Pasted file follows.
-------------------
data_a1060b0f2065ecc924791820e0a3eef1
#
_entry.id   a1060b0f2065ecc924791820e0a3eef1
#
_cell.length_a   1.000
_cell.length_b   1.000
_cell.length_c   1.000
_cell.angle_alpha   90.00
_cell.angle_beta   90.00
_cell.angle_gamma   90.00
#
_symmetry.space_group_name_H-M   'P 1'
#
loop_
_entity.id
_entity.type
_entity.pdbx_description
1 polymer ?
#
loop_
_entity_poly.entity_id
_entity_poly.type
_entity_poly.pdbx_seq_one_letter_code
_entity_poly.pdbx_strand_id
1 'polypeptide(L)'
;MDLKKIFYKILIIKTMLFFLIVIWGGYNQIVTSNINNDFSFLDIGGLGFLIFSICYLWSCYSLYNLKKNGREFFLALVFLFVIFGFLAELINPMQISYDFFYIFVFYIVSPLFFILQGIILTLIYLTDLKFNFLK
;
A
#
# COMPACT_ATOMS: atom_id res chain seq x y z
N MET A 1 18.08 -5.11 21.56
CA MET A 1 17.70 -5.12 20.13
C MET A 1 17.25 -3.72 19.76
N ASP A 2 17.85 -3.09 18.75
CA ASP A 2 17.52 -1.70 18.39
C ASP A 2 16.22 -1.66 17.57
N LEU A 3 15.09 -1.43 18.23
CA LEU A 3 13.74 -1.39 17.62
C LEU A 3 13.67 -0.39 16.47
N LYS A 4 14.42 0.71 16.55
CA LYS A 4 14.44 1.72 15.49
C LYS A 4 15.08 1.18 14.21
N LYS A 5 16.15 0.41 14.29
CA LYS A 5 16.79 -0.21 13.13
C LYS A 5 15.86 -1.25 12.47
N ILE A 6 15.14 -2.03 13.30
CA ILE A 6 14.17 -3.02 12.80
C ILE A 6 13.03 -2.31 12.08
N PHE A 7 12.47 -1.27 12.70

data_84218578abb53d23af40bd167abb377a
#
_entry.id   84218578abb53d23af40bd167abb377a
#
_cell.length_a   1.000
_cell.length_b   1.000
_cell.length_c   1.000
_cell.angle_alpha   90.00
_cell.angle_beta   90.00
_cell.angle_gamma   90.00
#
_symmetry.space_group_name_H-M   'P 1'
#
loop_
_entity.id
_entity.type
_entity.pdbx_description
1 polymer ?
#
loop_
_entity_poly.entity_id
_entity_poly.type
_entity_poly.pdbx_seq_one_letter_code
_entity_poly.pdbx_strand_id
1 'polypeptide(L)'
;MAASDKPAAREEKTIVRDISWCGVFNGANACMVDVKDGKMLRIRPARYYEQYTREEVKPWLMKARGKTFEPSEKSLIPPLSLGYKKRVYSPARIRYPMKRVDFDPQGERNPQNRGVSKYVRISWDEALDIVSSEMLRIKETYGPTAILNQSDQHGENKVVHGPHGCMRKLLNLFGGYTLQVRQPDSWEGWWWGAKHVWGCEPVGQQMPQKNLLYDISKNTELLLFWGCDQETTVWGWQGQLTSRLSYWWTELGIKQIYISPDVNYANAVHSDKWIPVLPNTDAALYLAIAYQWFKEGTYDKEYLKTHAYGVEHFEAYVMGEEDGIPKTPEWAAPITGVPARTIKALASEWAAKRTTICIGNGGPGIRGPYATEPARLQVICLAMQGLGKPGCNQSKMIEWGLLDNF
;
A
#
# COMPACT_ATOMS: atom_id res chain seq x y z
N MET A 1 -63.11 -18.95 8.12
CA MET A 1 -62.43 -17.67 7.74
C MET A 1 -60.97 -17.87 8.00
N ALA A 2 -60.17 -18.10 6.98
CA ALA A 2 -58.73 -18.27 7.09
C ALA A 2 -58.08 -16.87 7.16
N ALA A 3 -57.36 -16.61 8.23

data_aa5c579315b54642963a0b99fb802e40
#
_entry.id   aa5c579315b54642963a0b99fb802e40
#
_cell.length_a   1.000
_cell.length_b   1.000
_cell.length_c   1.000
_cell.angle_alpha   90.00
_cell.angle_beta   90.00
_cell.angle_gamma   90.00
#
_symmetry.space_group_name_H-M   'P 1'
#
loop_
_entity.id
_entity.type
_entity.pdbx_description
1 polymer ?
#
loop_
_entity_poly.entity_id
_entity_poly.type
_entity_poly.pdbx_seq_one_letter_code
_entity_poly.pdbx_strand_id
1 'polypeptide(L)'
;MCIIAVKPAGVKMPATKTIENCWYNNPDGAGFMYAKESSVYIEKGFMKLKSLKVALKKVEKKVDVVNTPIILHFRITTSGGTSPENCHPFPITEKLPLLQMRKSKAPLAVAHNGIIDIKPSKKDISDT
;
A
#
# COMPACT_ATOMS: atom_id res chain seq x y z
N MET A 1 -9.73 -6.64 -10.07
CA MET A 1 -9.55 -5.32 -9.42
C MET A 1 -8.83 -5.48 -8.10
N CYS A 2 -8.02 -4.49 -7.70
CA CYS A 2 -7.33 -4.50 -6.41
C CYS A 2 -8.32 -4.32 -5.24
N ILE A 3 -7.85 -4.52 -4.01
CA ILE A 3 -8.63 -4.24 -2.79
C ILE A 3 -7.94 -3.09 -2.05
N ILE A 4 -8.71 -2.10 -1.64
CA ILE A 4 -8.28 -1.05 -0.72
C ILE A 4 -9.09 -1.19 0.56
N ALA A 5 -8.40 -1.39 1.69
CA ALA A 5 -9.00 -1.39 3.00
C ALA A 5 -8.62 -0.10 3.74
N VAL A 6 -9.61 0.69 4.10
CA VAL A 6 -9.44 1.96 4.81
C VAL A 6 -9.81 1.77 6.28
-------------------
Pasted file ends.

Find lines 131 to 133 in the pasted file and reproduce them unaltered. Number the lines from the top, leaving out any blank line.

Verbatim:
C ALA A 5 -8.62 -0.10 3.74
N VAL A 6 -9.61 0.69 4.10
CA VAL A 6 -9.44 1.96 4.81